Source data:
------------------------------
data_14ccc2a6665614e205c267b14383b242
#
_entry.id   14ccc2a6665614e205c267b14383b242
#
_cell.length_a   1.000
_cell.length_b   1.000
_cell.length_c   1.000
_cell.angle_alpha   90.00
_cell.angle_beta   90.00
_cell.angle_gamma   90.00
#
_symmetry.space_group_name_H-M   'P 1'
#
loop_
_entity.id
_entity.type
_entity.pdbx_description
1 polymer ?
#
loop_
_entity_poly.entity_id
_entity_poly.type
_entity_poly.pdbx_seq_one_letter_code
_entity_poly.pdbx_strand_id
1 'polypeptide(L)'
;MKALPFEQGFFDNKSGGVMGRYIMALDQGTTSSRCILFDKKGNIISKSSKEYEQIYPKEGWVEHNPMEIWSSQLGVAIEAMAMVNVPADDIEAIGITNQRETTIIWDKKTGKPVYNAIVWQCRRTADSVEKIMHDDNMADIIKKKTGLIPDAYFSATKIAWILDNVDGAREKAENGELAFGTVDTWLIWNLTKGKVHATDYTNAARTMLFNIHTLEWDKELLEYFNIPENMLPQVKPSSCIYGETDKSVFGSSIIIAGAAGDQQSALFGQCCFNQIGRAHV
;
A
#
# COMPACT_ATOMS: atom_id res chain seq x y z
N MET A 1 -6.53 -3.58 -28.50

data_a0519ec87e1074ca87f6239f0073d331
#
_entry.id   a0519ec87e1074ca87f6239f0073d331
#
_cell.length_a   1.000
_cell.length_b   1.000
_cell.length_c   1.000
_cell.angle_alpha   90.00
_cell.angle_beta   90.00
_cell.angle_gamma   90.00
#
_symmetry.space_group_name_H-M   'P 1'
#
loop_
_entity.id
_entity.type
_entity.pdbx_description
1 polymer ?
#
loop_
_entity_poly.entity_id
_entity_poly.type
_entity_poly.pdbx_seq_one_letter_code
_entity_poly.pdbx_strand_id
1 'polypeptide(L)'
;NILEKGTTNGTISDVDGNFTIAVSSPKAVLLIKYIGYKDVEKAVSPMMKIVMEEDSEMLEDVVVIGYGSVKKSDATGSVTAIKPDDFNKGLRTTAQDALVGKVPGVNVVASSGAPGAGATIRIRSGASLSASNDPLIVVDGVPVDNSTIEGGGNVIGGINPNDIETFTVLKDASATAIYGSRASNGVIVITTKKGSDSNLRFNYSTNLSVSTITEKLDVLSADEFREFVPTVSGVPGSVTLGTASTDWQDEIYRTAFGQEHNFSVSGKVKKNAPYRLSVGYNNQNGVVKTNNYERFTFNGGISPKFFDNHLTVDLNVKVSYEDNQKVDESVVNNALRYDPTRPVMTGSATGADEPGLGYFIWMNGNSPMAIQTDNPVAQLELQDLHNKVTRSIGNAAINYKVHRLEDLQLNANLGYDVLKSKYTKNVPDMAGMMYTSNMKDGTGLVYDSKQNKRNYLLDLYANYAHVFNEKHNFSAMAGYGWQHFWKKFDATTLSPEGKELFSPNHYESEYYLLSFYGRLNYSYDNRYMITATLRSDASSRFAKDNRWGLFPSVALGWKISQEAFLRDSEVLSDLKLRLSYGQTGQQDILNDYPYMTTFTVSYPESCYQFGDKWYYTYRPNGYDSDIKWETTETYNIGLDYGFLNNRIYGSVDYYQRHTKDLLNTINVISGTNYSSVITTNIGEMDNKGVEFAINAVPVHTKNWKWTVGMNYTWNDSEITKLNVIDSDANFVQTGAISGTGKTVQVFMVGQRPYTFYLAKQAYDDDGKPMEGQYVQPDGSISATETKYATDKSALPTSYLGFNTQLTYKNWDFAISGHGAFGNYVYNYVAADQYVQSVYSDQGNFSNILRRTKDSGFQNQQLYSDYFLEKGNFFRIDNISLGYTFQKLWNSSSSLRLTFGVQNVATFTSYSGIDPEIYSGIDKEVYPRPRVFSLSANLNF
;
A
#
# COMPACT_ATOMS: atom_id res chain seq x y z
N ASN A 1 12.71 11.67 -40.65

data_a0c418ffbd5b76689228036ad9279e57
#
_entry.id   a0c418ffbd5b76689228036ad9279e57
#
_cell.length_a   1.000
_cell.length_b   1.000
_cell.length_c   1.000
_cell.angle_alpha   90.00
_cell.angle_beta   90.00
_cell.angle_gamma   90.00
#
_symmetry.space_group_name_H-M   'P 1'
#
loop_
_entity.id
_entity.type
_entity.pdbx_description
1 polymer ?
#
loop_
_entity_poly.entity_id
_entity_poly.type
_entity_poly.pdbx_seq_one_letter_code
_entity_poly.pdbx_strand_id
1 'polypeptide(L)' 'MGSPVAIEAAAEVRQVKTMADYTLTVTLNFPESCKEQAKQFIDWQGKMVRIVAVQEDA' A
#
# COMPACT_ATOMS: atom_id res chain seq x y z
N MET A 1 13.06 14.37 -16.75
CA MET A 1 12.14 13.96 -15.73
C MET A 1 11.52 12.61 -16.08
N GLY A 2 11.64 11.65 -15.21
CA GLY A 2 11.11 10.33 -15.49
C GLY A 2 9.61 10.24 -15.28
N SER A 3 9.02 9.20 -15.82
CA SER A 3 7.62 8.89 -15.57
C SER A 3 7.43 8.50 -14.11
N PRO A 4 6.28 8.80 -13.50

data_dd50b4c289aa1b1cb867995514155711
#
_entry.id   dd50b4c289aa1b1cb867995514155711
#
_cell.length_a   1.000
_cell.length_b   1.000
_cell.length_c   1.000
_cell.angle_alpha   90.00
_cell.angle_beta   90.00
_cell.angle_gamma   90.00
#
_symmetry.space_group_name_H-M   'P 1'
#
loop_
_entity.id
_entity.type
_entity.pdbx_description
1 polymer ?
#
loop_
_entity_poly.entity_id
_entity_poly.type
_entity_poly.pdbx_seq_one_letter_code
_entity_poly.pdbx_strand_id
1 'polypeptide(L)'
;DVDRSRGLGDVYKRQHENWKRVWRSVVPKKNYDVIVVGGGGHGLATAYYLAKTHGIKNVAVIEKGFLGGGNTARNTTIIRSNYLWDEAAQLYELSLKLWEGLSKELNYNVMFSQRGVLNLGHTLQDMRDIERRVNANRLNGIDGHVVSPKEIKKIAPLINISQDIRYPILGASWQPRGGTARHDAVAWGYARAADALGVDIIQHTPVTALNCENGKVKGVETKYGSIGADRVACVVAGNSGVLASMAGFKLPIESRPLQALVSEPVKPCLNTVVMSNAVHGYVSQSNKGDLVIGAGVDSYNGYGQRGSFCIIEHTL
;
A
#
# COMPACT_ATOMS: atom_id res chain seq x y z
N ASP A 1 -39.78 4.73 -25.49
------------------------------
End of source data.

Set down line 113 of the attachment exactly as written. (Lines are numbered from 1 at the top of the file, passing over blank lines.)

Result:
loop_